The IRS has announced some exciting news for everyone who’s saving for retirement; in 2018 they’re increasing the contribution limit for 401(k), 403(b), most 457 plans, and the Thrift Savings Plan. This is a big deal, especially in light of America’s retirement crisis.
America’s Retirement Saving Crisis
There’s no easy way to say this; Americans are in a big retirement jam. The numbers are pretty bleak according to a variety of sources.
-A 2016 GoBankingRates study showed that 69% of Americans have less than $1000 in savings- including retirement savings
–Bloomberg reported this year that only a 1/3 of working Americans are saving money in an employer-sponsored or tax-deferred retirement account. What’s more, only about 14% of employers in the US offer those kinds of plans, which leaves a huge slice of Americans without access to that retirement account.
–Not saving for retirement sooner in their careers is American’s number one money regret.
–50% of Americans have less than $25,000 saved specifically for retirement. (This number includes those who are nearing retirement age.)
Overview of The 2018 Changes
With such a bleak retirement savings picture in front of us, it’s important for everyone to step up their retirement contributions. This increase in contributions limits is a good place to start. Let’s look at some of the details of the change.
-The contribution limit for 401(k), 403(b), most 457 plans, and the federal government’s Thrift Savings Plan will increase from $18,000 to $18,500.
-The income ranges for determining eligibility to make deductible contributions to Traditional IRA and Roth IRAs, and to claim the saver’s credit are all increasing for 2018.
-If you are married and you or your spouse had access to a retirement plan from your employer, your deductions can be reduced or phased out. This depends on your income and filing status. Take a look at the phase out info here:
- “Single taxpayers covered by a workplace retirement plan, the phase-out range is $63,000 to $73,000, up from $62,000 to $72,000.
- For married couples filing jointly, where the spouse making the IRA contribution is covered by a workplace retirement plan, the phase-out range is $101,000 to $121,000, up from $99,000 to $119,000.
- For an IRA contributor who is not covered by a workplace retirement plan and is married to someone who is covered, the deduction is phased out if the couple’s income is between $189,000 and $199,000, up from $186,000 and $196,000.
- A married individual filing a separate return who is covered by a workplace retirement plan, the phase-out range is not subject to an annual cost-of-living adjustment and remains $0 to $10,000.”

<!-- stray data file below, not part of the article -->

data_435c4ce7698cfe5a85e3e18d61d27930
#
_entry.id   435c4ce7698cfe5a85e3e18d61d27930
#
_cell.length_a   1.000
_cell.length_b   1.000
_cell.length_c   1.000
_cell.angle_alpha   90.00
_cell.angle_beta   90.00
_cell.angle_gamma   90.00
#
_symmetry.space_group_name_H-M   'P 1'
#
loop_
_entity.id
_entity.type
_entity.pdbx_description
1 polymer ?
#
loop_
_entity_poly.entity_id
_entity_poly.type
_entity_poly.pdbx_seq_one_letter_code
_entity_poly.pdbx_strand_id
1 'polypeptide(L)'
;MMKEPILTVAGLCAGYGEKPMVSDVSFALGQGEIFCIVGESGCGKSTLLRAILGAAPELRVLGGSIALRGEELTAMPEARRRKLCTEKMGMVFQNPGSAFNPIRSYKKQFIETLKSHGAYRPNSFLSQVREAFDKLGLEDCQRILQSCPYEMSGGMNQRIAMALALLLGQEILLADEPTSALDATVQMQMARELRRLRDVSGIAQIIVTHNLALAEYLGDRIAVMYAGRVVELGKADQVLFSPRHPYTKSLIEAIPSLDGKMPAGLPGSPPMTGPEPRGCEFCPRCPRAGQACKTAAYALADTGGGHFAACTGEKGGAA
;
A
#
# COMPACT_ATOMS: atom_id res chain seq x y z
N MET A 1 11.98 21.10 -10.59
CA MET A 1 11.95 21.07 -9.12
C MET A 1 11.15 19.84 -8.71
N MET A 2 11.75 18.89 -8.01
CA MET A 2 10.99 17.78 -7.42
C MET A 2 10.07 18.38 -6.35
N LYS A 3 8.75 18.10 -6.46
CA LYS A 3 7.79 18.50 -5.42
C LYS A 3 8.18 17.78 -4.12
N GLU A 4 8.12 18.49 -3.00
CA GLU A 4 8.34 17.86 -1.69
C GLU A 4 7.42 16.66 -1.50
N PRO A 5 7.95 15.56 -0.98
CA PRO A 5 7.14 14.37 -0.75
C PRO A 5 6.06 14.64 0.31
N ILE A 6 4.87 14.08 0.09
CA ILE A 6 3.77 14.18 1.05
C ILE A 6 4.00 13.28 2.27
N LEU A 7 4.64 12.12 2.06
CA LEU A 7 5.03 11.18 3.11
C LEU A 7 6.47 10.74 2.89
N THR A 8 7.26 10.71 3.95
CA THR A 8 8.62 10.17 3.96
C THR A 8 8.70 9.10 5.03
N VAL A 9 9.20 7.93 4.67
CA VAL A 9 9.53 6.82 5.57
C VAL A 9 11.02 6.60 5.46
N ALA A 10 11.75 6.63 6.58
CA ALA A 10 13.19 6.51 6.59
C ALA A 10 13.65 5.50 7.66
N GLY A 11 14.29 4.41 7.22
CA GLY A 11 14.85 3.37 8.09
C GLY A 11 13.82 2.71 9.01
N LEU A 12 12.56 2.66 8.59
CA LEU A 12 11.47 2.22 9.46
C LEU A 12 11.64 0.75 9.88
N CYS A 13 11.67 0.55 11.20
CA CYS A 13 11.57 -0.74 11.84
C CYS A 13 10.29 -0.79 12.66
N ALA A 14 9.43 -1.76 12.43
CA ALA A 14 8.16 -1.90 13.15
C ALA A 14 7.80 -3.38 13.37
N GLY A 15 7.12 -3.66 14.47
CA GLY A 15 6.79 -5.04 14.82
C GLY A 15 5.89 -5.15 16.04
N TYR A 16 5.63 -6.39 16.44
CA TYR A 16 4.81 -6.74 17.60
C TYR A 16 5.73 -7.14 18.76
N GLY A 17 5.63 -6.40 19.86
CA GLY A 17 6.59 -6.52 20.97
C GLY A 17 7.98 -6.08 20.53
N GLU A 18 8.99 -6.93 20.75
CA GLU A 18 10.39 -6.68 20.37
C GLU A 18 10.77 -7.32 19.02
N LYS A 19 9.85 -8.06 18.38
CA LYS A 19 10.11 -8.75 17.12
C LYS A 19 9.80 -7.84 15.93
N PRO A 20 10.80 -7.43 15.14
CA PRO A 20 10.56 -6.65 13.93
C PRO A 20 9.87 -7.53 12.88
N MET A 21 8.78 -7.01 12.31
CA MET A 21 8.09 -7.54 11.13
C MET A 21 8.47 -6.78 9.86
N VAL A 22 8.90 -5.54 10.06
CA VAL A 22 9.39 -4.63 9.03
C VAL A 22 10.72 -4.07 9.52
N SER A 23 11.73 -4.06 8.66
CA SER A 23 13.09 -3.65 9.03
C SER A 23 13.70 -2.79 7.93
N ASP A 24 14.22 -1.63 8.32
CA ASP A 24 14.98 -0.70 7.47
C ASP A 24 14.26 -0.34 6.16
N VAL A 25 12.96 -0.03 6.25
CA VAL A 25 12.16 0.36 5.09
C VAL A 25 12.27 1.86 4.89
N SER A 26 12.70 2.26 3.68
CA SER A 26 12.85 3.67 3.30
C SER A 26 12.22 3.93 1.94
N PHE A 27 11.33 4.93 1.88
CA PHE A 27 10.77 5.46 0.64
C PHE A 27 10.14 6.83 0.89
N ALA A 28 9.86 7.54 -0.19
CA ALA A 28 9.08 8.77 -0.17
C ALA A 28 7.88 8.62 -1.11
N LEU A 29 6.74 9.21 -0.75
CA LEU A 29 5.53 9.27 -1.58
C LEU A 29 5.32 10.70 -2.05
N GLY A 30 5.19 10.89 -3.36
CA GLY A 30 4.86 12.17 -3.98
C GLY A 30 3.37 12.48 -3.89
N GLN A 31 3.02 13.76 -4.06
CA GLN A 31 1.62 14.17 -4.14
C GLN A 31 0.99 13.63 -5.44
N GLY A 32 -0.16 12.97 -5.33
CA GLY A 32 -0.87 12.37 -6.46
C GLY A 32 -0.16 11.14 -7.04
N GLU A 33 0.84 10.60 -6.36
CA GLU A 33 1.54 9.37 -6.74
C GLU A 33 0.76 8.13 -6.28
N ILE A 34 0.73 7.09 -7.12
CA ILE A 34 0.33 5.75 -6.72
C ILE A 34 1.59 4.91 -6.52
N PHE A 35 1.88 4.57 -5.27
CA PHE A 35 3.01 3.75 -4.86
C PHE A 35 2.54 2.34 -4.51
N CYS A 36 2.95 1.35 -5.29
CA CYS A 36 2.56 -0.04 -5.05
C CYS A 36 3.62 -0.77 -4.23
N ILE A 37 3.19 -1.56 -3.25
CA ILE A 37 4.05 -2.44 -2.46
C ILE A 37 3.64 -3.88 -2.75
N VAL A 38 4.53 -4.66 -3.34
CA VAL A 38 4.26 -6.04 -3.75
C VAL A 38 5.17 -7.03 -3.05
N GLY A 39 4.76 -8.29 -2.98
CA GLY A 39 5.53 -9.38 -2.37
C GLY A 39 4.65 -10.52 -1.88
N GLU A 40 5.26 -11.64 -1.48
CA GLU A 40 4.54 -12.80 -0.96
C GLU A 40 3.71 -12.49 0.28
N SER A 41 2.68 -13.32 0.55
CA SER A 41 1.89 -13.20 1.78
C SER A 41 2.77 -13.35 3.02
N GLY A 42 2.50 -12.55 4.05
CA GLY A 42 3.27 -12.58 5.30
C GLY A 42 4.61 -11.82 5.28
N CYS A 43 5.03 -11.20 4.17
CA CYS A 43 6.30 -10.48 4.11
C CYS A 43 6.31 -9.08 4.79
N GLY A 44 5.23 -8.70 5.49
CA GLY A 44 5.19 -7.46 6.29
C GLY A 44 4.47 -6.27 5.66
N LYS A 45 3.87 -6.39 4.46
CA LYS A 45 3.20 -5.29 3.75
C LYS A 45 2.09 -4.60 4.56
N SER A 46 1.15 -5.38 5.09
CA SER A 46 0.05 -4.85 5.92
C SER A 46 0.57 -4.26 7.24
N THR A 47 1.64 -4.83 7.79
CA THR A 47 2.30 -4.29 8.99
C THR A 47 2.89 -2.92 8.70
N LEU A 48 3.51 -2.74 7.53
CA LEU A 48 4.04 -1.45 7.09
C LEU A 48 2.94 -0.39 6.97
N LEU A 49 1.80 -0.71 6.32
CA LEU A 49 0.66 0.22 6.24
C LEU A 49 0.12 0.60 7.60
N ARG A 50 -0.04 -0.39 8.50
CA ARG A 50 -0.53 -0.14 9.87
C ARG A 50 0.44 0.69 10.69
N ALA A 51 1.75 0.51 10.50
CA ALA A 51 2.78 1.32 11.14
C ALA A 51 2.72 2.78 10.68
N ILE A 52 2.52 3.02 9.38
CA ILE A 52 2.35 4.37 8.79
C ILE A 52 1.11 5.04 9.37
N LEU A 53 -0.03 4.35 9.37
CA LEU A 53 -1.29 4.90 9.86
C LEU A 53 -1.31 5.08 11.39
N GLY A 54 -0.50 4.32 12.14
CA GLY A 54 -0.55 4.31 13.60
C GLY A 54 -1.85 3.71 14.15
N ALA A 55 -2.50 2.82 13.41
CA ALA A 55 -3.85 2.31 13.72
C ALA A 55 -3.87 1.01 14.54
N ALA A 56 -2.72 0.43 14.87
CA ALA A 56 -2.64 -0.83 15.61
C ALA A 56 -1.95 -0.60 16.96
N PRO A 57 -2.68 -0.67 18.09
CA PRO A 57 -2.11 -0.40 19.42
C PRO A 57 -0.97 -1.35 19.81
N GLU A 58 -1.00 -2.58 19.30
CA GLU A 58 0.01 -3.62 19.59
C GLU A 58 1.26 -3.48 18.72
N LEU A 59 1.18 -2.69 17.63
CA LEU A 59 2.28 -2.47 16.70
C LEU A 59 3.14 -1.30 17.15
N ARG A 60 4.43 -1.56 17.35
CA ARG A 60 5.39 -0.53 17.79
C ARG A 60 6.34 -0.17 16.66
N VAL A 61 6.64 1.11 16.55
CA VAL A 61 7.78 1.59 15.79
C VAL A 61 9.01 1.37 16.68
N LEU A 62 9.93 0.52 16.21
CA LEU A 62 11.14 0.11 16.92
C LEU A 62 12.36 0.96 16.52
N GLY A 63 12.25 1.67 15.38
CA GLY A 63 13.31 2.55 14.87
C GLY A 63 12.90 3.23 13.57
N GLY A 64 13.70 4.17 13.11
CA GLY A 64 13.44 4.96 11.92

-The Roth IRA income range for phase-outs will be $120,000-$135,000 in 2018. That’s up from $118,000-$133,000.
-The 2018 income limit for the Saver’s Credit for low- and moderate-income workers is $63,000 for married couples filing jointly, up from $62,000; $47,250 for heads of household, up from $46,500; and $31,500 for singles and married individuals filing separately, up from $31,000.
Challenges In Making Bigger Retirement Contributions
This is just an overview, but this sums up the biggest changes coming next year. What’s exciting is that the retirement contribution limit is increasing at all. This gives all working Americans a helpful boost in saving a bit more for their golden years.
What are the challenges that we’re up against when it comes to making bigger retirement contributions? The answer is a little complex.
Like we said above, many Americans don’t have access to an employer sponsored retirement plan. That means they need to go out and open their own. Having that added barrier means many people don’t do that- they simply forget, or don’t have stamps to mail in the paperwork to a brokerage firm.
Many Americans live paycheck to paycheck. There’s just not enough money in their life to be able to save for retirement.
Finally, it’s hard to save for a future that seems so far away. When you’re 25 or 30, retirement is at least 35 years away. Humans have a hard time planning for something that far away. We’re much more likely to save for vacation next year than for retirement 35 or 40 years away.
If you have an employer sponsored plan, try and increase your contributions by 1-10% in 2018. A little goes a long way! If you don’t have access to one of those plans, you can open an IRA account online with most brokerage firms. Try Vanguard or TD Ameritrade!
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